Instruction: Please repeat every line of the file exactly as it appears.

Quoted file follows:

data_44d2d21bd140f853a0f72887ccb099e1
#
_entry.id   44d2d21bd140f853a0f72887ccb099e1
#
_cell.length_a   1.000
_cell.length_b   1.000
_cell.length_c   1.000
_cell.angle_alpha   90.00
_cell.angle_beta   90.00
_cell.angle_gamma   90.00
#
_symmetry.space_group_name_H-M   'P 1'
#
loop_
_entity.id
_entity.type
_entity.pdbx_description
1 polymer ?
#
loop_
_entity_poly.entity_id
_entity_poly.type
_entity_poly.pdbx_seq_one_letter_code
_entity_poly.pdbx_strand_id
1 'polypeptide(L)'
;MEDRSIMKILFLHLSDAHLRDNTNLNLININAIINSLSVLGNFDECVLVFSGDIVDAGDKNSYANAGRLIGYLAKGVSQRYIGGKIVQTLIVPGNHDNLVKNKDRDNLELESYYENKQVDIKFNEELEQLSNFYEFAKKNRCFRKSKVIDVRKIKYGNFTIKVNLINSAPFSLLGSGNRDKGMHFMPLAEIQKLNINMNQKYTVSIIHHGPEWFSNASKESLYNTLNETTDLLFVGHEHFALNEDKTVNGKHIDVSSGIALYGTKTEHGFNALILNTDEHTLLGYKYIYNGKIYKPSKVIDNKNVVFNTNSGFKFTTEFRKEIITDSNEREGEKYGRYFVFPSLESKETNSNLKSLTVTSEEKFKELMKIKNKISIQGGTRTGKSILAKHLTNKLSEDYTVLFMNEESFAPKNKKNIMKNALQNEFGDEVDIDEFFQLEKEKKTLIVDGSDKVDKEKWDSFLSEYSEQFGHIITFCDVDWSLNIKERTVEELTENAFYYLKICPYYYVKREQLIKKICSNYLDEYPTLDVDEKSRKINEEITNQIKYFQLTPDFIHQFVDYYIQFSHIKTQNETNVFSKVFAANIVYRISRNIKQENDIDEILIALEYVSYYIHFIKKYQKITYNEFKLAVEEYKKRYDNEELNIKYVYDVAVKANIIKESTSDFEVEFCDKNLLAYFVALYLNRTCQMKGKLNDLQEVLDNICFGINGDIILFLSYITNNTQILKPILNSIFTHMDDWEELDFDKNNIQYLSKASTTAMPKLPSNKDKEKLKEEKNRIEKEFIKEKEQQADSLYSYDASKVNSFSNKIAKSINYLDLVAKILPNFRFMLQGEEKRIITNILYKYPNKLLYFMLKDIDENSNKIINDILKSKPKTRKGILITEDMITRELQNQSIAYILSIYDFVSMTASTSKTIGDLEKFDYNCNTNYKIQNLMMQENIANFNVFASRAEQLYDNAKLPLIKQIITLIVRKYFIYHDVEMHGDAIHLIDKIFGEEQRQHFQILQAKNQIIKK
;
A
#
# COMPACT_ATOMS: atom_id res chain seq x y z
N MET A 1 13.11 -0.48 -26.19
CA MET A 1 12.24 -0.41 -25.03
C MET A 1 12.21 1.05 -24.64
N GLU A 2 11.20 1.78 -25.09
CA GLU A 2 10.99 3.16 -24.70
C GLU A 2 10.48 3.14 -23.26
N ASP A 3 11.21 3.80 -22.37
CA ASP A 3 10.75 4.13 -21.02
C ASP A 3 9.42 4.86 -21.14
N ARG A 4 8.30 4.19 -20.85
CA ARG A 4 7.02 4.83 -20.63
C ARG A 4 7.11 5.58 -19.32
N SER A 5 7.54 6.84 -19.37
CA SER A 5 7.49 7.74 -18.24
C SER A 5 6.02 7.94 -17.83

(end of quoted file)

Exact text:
data_44d2d21bd140f853a0f72887ccb099e1
#
_entry.id   44d2d21bd140f853a0f72887ccb099e1
#
_cell.length_a   1.000
_cell.length_b   1.000
_cell.length_c   1.000
_cell.angle_alpha   90.00
_cell.angle_beta   90.00
_cell.angle_gamma   90.00
#
_symmetry.space_group_name_H-M   'P 1'
#
loop_
_entity.id
_entity.type
_entity.pdbx_description
1 polymer ?
#
loop_
_entity_poly.entity_id
_entity_poly.type
_entity_poly.pdbx_seq_one_letter_code
_entity_poly.pdbx_strand_id
1 'polypeptide(L)'
;MEDRSIMKILFLHLSDAHLRDNTNLNLININAIINSLSVLGNFDECVLVFSGDIVDAGDKNSYANAGRLIGYLAKGVSQRYIGGKIVQTLIVPGNHDNLVKNKDRDNLELESYYENKQVDIKFNEELEQLSNFYEFAKKNRCFRKSKVIDVRKIKYGNFTIKVNLINSAPFSLLGSGNRDKGMHFMPLAEIQKLNINMNQKYTVSIIHHGPEWFSNASKESLYNTLNETTDLLFVGHEHFALNEDKTVNGKHIDVSSGIALYGTKTEHGFNALILNTDEHTLLGYKYIYNGKIYKPSKVIDNKNVVFNTNSGFKFTTEFRKEIITDSNEREGEKYGRYFVFPSLESKETNSNLKSLTVTSEEKFKELMKIKNKISIQGGTRTGKSILAKHLTNKLSEDYTVLFMNEESFAPKNKKNIMKNALQNEFGDEVDIDEFFQLEKEKKTLIVDGSDKVDKEKWDSFLSEYSEQFGHIITFCDVDWSLNIKERTVEELTENAFYYLKICPYYYVKREQLIKKICSNYLDEYPTLDVDEKSRKINEEITNQIKYFQLTPDFIHQFVDYYIQFSHIKTQNETNVFSKVFAANIVYRISRNIKQENDIDEILIALEYVSYYIHFIKKYQKITYNEFKLAVEEYKKRYDNEELNIKYVYDVAVKANIIKESTSDFEVEFCDKNLLAYFVALYLNRTCQMKGKLNDLQEVLDNICFGINGDIILFLSYITNNTQILKPILNSIFTHMDDWEELDFDKNNIQYLSKASTTAMPKLPSNKDKEKLKEEKNRIEKEFIKEKEQQADSLYSYDASKVNSFSNKIAKSINYLDLVAKILPNFRFMLQGEEKRIITNILYKYPNKLLYFMLKDIDENSNKIINDILKSKPKTRKGILITEDMITRELQNQSIAYILSIYDFVSMTASTSKTIGDLEKFDYNCNTNYKIQNLMMQENIANFNVFASRAEQLYDNAKLPLIKQIITLIVRKYFIYHDVEMHGDAIHLIDKIFGEEQRQHFQILQAKNQIIKK
;
A
#
# COMPACT_ATOMS: atom_id res chain seq x y z
N MET A 1 13.11 -0.48 -26.19
CA MET A 1 12.24 -0.41 -25.03
C MET A 1 12.21 1.05 -24.64
N GLU A 2 11.20 1.78 -25.09
CA GLU A 2 10.99 3.16 -24.70
C GLU A 2 10.48 3.14 -23.26
N ASP A 3 11.21 3.80 -22.37
CA ASP A 3 10.75 4.13 -21.02
C ASP A 3 9.42 4.86 -21.14
N ARG A 4 8.30 4.19 -20.85
CA ARG A 4 7.02 4.83 -20.63
C ARG A 4 7.11 5.58 -19.32
N SER A 5 7.54 6.84 -19.37
CA SER A 5 7.49 7.74 -18.24
C SER A 5 6.02 7.94 -17.83